Wednesday, December 30, 2009

Dude, ThinkGeek.com ...$22.99 (since 2008)

Japanese researchers said Monday they had developed a "hummingbird robot" that can flutter around freely in mid-air with rapid wing movements. 

The robot, a similar size to a real hummingbird, is equipped with a micro motor and four wings that can flap 30 times per second, said Hiroshi Liu, the researcher at Chiba University east of Tokyo.

"The next step is to make it hover to stay at one point in mid-air," Liu said, adding that he also plans to equip it with a micro camera by March 2011.

The robot, whose development cost has topped 200 million yen (2.1 million dollars), may be used to help rescue people trapped in destroyed buildings, search for criminals or even operate as a probe vehicle on Mars, he said. (more)

Meanwhile, over at ThinkGeek.com...
The Black Stealth features 3-channels, allowing it to go up and down, rotate right and left and move forwards and backwards. Unlike most of the small 2-Channel copters on the market which are always moving forward with somewhat twitchy controls, the Black Stealth is a breath of fresh air. You can actually fly it where you want it to go, it's fairly rugged... and surprisingly it's probably the easiest to fly small copter we've ever taken to the office airspace. (more) (video)

FutureWatch... FleaBots!
Tiny robots the size of a flea could one day be mass-produced, churned out in swarms and programmed for a variety of applications, such as surveillance, micromanufacturing, medicine, cleaning, and more... In the future, the researchers hope to move from building academic prototypes to manufacturing the robot on a commercial basis, which is necessary for overcoming some of the technical issues.

By mass-producing swarms of robots, the loss of some robotic units will be negligible in terms of cost, functionality, and time, yet still achieve a high level of performance. Currently, the researchers hope to find funding to reach these goals. (Ask Mr. Liu how he did it.) (more) (Future flea powder.)

SpyKids... The Cell Phone

from the AT&T Web site...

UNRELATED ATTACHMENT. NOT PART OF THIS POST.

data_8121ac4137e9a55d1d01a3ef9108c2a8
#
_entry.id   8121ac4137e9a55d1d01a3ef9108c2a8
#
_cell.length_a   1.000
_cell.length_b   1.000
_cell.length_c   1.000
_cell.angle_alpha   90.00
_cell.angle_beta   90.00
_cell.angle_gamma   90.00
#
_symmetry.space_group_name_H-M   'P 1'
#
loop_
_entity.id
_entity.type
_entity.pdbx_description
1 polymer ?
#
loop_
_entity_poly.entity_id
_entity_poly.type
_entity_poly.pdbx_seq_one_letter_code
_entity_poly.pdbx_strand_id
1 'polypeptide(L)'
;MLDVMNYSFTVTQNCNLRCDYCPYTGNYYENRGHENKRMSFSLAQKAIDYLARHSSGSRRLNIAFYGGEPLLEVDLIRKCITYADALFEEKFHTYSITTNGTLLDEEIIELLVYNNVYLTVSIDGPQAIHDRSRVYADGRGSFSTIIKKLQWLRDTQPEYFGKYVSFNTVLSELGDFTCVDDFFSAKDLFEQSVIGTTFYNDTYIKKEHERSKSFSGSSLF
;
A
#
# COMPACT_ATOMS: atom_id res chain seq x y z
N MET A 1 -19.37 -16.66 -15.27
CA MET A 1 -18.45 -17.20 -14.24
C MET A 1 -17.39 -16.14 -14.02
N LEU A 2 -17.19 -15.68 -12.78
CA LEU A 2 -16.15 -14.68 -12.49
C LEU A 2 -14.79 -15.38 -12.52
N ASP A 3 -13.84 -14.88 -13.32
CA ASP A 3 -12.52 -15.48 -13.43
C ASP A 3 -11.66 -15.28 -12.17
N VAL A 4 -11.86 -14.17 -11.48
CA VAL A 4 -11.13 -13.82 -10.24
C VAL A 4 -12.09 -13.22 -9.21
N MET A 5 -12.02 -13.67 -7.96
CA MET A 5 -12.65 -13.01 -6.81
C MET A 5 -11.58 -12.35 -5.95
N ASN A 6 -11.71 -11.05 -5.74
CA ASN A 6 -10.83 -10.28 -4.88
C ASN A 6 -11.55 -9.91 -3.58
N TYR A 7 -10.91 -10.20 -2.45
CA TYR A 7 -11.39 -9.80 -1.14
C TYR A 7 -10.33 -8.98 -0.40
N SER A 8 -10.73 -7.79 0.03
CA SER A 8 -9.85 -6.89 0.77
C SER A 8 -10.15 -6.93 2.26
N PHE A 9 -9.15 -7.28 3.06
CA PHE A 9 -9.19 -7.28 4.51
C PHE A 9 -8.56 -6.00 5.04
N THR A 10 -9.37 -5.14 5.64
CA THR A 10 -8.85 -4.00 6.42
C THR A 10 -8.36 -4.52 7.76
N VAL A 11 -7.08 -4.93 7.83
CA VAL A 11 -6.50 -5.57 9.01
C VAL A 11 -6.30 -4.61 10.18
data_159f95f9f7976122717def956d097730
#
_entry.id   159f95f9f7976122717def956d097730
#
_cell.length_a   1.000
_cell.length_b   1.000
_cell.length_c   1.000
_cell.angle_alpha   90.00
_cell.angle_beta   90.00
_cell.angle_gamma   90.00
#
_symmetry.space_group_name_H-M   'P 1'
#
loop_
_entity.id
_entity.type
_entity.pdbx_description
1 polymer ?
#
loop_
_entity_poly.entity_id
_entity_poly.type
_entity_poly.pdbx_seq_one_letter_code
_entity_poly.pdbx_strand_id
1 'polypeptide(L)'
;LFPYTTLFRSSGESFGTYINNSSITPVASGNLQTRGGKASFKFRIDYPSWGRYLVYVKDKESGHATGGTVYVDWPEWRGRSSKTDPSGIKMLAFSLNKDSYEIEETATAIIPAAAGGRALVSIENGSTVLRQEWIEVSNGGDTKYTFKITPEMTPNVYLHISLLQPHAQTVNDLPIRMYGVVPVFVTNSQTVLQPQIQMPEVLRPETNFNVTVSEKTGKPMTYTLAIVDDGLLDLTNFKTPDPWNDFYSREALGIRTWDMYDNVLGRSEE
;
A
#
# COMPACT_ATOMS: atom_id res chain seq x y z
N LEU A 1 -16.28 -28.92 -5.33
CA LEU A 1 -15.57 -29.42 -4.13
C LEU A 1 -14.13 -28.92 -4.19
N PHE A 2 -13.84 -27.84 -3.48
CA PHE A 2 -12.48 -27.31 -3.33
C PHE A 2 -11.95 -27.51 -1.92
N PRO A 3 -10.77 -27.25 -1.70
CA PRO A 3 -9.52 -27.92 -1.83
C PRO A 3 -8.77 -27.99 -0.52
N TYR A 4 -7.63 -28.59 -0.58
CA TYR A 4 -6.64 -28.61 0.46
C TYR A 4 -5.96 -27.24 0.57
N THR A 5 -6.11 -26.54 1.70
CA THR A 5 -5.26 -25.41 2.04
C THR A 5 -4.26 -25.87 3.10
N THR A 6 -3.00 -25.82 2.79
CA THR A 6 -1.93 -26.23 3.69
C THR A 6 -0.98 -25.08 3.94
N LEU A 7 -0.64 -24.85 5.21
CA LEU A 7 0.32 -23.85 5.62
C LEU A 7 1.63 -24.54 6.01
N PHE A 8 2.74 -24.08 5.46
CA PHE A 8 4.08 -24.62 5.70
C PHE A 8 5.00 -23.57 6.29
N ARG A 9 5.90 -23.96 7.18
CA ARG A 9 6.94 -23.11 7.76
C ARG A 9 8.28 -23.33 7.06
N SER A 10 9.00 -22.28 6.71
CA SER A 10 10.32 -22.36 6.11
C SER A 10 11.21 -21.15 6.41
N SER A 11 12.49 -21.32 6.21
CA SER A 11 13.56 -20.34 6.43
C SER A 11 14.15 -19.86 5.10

"AT&T FamilyMap provides peace of mind by being able to conveniently locate a family member from your wireless phone or PC and know that your family's information is secure and private. First 30 DAYS FREE! At the end of the free 30 days, you will automatically be subscribed and charged $9.99 per month thereafter to locate up to two family members or $14.99 per month thereafter to locate up to five family members unless you cancel service." (more)



GSM Cell Phone Encryption Code Broken


A German computer scientist has cracked the encryption algorithm that secures 80% of the world's mobile phones, but it's far from a practical attack.

Researcher Karsten Nohl, a former graduate student at the University of Virginia, revealed his decryption methods this week at the Chaos Communication Conference in Berlin, the largest hackers conference in Europe. Nohl and a team of two dozen other experts worked for five months to crack the security algorithm that protects Global System for Mobile communications.

To break the code, Nohl and the other researchers used networks of computers to crunch through the trillions of mathematical possibilities. The result was the development of a code book comprising 2 TB of data that's compiled into cracking tables. The tables can be used as a kind of reverse phone book to determine the encryption key used to secure a GSM mobile phone conversation or text message.

Before the latest hack, hundreds of thousands of dollars of computer equipment was needed to break the GSM code, mostly limiting hacking to government agencies. Nohl told the conference that someone with the code book could eavesdrop on GSM communications using about $30,000 worth of computer gear, making such illegal activity possible by many more criminal organizations. (more) (a5/1 Cracking Project)

Wednesday, December 23, 2009

Vulnerable VoIP Products Almost Triple Since 2006

VoIP Vulnerabilities, a white paper issued by McAfee Labs, found almost 60 vulnerabilities in voice over internet products, compared to just under 20 vulnerabilities in 2006.

"We can credit part of this increase to better tools for finding VoIP vulnerabilities, yet this upward trend should be largely attributed to the growing number of VoIP installations", the white paper said...

Eavesdropping on VoIP conversations is possible when the default implementation of the Real Time Protocol (RTP) used to carry VoIP traffic is not encrypted, for example. Tools such as VOMIT have been published to dump unencrypted traffic between phones and turn it into playable sound. (more)